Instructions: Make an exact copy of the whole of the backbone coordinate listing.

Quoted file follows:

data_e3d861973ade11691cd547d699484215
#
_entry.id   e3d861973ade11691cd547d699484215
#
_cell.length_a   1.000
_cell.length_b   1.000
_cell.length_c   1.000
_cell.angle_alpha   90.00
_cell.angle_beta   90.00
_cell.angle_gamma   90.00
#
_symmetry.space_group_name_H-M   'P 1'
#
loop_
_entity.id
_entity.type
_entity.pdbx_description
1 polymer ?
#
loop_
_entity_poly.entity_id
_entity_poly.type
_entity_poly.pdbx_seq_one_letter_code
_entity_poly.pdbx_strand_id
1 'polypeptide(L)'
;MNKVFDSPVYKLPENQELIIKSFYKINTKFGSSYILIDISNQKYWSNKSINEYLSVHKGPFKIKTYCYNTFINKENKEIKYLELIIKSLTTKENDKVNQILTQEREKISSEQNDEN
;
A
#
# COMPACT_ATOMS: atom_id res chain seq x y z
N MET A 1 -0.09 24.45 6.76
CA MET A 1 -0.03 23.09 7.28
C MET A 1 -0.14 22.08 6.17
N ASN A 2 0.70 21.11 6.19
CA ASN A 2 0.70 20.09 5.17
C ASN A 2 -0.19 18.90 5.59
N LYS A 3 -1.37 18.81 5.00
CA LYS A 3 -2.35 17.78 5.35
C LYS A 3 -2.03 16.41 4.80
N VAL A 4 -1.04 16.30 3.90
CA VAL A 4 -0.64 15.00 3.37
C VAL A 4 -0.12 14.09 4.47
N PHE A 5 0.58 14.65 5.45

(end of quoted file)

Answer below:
data_e3d861973ade11691cd547d699484215
#
_entry.id   e3d861973ade11691cd547d699484215
#
_cell.length_a   1.000
_cell.length_b   1.000
_cell.length_c   1.000
_cell.angle_alpha   90.00
_cell.angle_beta   90.00
_cell.angle_gamma   90.00
#
_symmetry.space_group_name_H-M   'P 1'
#
loop_
_entity.id
_entity.type
_entity.pdbx_description
1 polymer ?
#
loop_
_entity_poly.entity_id
_entity_poly.type
_entity_poly.pdbx_seq_one_letter_code
_entity_poly.pdbx_strand_id
1 'polypeptide(L)'
;MNKVFDSPVYKLPENQELIIKSFYKINTKFGSSYILIDISNQKYWSNKSINEYLSVHKGPFKIKTYCYNTFINKENKEIKYLELIIKSLTTKENDKVNQILTQEREKISSEQNDEN
;
A
#
# COMPACT_ATOMS: atom_id res chain seq x y z
N MET A 1 -0.09 24.45 6.76
CA MET A 1 -0.03 23.09 7.28
C MET A 1 -0.14 22.08 6.17
N ASN A 2 0.70 21.11 6.19
CA ASN A 2 0.70 20.09 5.17
C ASN A 2 -0.19 18.90 5.59
N LYS A 3 -1.37 18.81 5.00
CA LYS A 3 -2.35 17.78 5.35
C LYS A 3 -2.03 16.41 4.80
N VAL A 4 -1.04 16.30 3.90
CA VAL A 4 -0.64 15.00 3.37
C VAL A 4 -0.12 14.09 4.47
N PHE A 5 0.58 14.65 5.45